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Elysian Fields

For Solo Flute

By Robert Maggio

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https://prod.sheetmusicplus.com/title/elysian-fields-sheet-music/1788511

Woodwinds Flute(s)
For Solo Flute. Composed by Robert Maggio (1964-). Sws. Solo part. With Standard notation. Composed Feb-94. Duration 7 minutes. Theodore Presser Company #114-40815. Published by Theodore Presser Company (PR.114408150).

Item Number: PR.114408150

ISBN 9781598065909. 9 x 12 inches.

Commissioned by the James Pappoutsakis Memorial Fund Composed in Philadelphia January-February 1994 First performed April 17, 1994 at John Jacob Seully Hall, Boston Conservatory of Music, Boston, MA by the finalists in the James Pappoutsakis Memorial Competition: Janelle Olson DiBiase, Lisa Hennessy, Megan Maiorana, and Helen Richman.   PART ONE: . . . the lyre gave forth some mournful notes PART TWO: . . . The poets shade fled beneath the earth PART THREE: . . . and, seeking through the blessed fields, found Eurydice The mourning birds wept for thee, Orpheus, the throng of beasts, the flinty rocks, and the trees which had so often gathered to thy songs; yes, the trees shed their leaves as if so tearing their hair in grief for thee. They say that the rivers also were swollen with their own tears, and that naiads and dryads alike mourned with disheveled hair and with dark-bordered garments. The poets limbs lay scattered all around; but his head and lyre, O Hebrus, thou didst receive, and (a marvel!) while they floated in mid-stream the lyre gave forth some mournful notes, mournfully the lifeless tongue murmured, mournfully the banks replied. And now, borne onward to the sea, they left their native stream . . . . . . The poets shade fled beneath the earth, and recognized all the places he had seen before; and, seeking through the blessed fields, found Eurydice and caught her in his eager arms. Here now side by side they walk; now Orpheus follows her as she precedes, now goes before her, now may in safety look back upon his Eurydice. from Ovids METAMORPHOSES, Book XI, translated by Frank Justus Miller, 1916   Elysian Fields is a fantasy on themes from Glucks Dance of the Blessed Spirits one of the greatest hits in the flute repertoire, and a favorite of Mr. Pappoutsakis from the opera Orfeo ed Euridice. The narrative flow of the music is drawn from the reunion of Orpheus and his beloved Eurydice in the fields of Elysium, the mythological dwelling place of virtuous people after death. Today the word Elysium describes a place or condition of ideal bliss or complete happiness in short, paradise. Robert Maggio.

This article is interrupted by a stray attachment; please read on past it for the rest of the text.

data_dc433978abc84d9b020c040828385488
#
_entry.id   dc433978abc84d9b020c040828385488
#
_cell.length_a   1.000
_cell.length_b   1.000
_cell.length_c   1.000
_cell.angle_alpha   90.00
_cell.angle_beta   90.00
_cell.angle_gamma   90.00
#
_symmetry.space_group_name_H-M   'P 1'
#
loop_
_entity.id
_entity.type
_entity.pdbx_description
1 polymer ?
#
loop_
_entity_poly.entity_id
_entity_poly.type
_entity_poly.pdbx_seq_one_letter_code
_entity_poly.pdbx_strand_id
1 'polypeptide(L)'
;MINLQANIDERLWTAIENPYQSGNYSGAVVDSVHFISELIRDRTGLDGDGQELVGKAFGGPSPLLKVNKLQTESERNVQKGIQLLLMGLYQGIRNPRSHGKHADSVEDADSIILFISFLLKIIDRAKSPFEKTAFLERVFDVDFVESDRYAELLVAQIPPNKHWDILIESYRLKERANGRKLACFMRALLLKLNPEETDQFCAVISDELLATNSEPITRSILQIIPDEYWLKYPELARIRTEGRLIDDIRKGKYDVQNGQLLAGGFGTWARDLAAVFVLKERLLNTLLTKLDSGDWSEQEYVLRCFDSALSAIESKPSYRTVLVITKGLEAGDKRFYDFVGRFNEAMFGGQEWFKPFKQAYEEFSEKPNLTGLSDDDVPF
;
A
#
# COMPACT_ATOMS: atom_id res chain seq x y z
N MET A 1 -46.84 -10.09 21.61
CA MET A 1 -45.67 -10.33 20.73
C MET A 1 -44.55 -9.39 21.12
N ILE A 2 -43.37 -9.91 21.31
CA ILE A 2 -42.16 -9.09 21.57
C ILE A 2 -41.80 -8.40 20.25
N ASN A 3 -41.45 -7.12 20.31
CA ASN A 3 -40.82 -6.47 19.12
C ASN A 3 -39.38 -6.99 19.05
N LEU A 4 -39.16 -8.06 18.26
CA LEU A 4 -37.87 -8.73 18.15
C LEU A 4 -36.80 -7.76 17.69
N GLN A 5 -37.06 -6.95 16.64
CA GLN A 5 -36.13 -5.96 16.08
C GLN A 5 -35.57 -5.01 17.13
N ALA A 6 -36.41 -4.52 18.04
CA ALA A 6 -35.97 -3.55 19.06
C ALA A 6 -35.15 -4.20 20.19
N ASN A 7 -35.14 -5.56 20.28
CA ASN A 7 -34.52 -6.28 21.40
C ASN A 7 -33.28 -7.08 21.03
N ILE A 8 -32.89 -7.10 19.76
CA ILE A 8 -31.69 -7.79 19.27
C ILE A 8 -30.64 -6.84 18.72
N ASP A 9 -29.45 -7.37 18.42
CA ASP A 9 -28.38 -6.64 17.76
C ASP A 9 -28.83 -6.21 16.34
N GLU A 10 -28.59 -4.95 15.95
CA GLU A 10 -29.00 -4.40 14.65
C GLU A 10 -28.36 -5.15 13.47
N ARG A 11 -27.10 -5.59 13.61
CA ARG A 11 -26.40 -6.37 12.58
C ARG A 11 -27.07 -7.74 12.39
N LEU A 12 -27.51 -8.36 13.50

Commissioned by the James Pappoutsakis Memorial Fund Composed in Philadelphia January-February 1994 First performed April 17, 1994 at John Jacob Seully Hall, Boston Conservatory of Music, Boston, MA by the finalists in the James Pappoutsakis Memorial Competition: Janelle Olson DiBiase, Lisa Hennessy, Megan Maiorana, and Helen Richman.   PART ONE: . . . the lyre gave forth some mournful notes PART TWO: . . . The poetas shade fled beneath the earth PART THREE: . . . and, seeking through the blessed fields, found Eurydice The mourning birds wept for thee, Orpheus, the throng of beasts, the flinty rocks, and the trees which had so often gathered to thy songs; yes, the trees shed their leaves as if so tearing their hair in grief for thee. They say that the rivers also were swollen with their own tears, and that naiads and dryads alike mourned with disheveled hair and with dark-bordered garments. The poetas limbs lay scattered all around; but his head and lyre, O Hebrus, thou didst receive, and (a marvel!) while they floated in mid-stream the lyre gave forth some mournful notes, mournfully the lifeless tongue murmured, mournfully the banks replied. And now, borne onward to the sea, they left their native stream . . . . . . The poetas shade fled beneath the earth, and recognized all the places he had seen before; and, seeking through the blessed fields, found Eurydice and caught her in his eager arms. Here now side by side they walk; now Orpheus follows her as she precedes, now goes before her, now may in safety look back upon his Eurydice. afrom Ovidas METAMORPHOSES, Book XI, translated by Frank Justus Miller, 1916   Elysian Fields is a fantasy on themes from Gluckas aDance of the Blessed Spiritsa a one of the agreatest hitsa in the flute repertoire, and a favorite of Mr. Pappoutsakis a from the opera Orfeo ed Euridice. The narrative flow of the music is drawn from the reunion of Orpheus and his beloved Eurydice in the fields of Elysium, the mythological dwelling place of virtuous people after death. Today the word aElysiuma describes a place or condition of ideal bliss or complete happiness a in short, paradise. a Robert Maggio.

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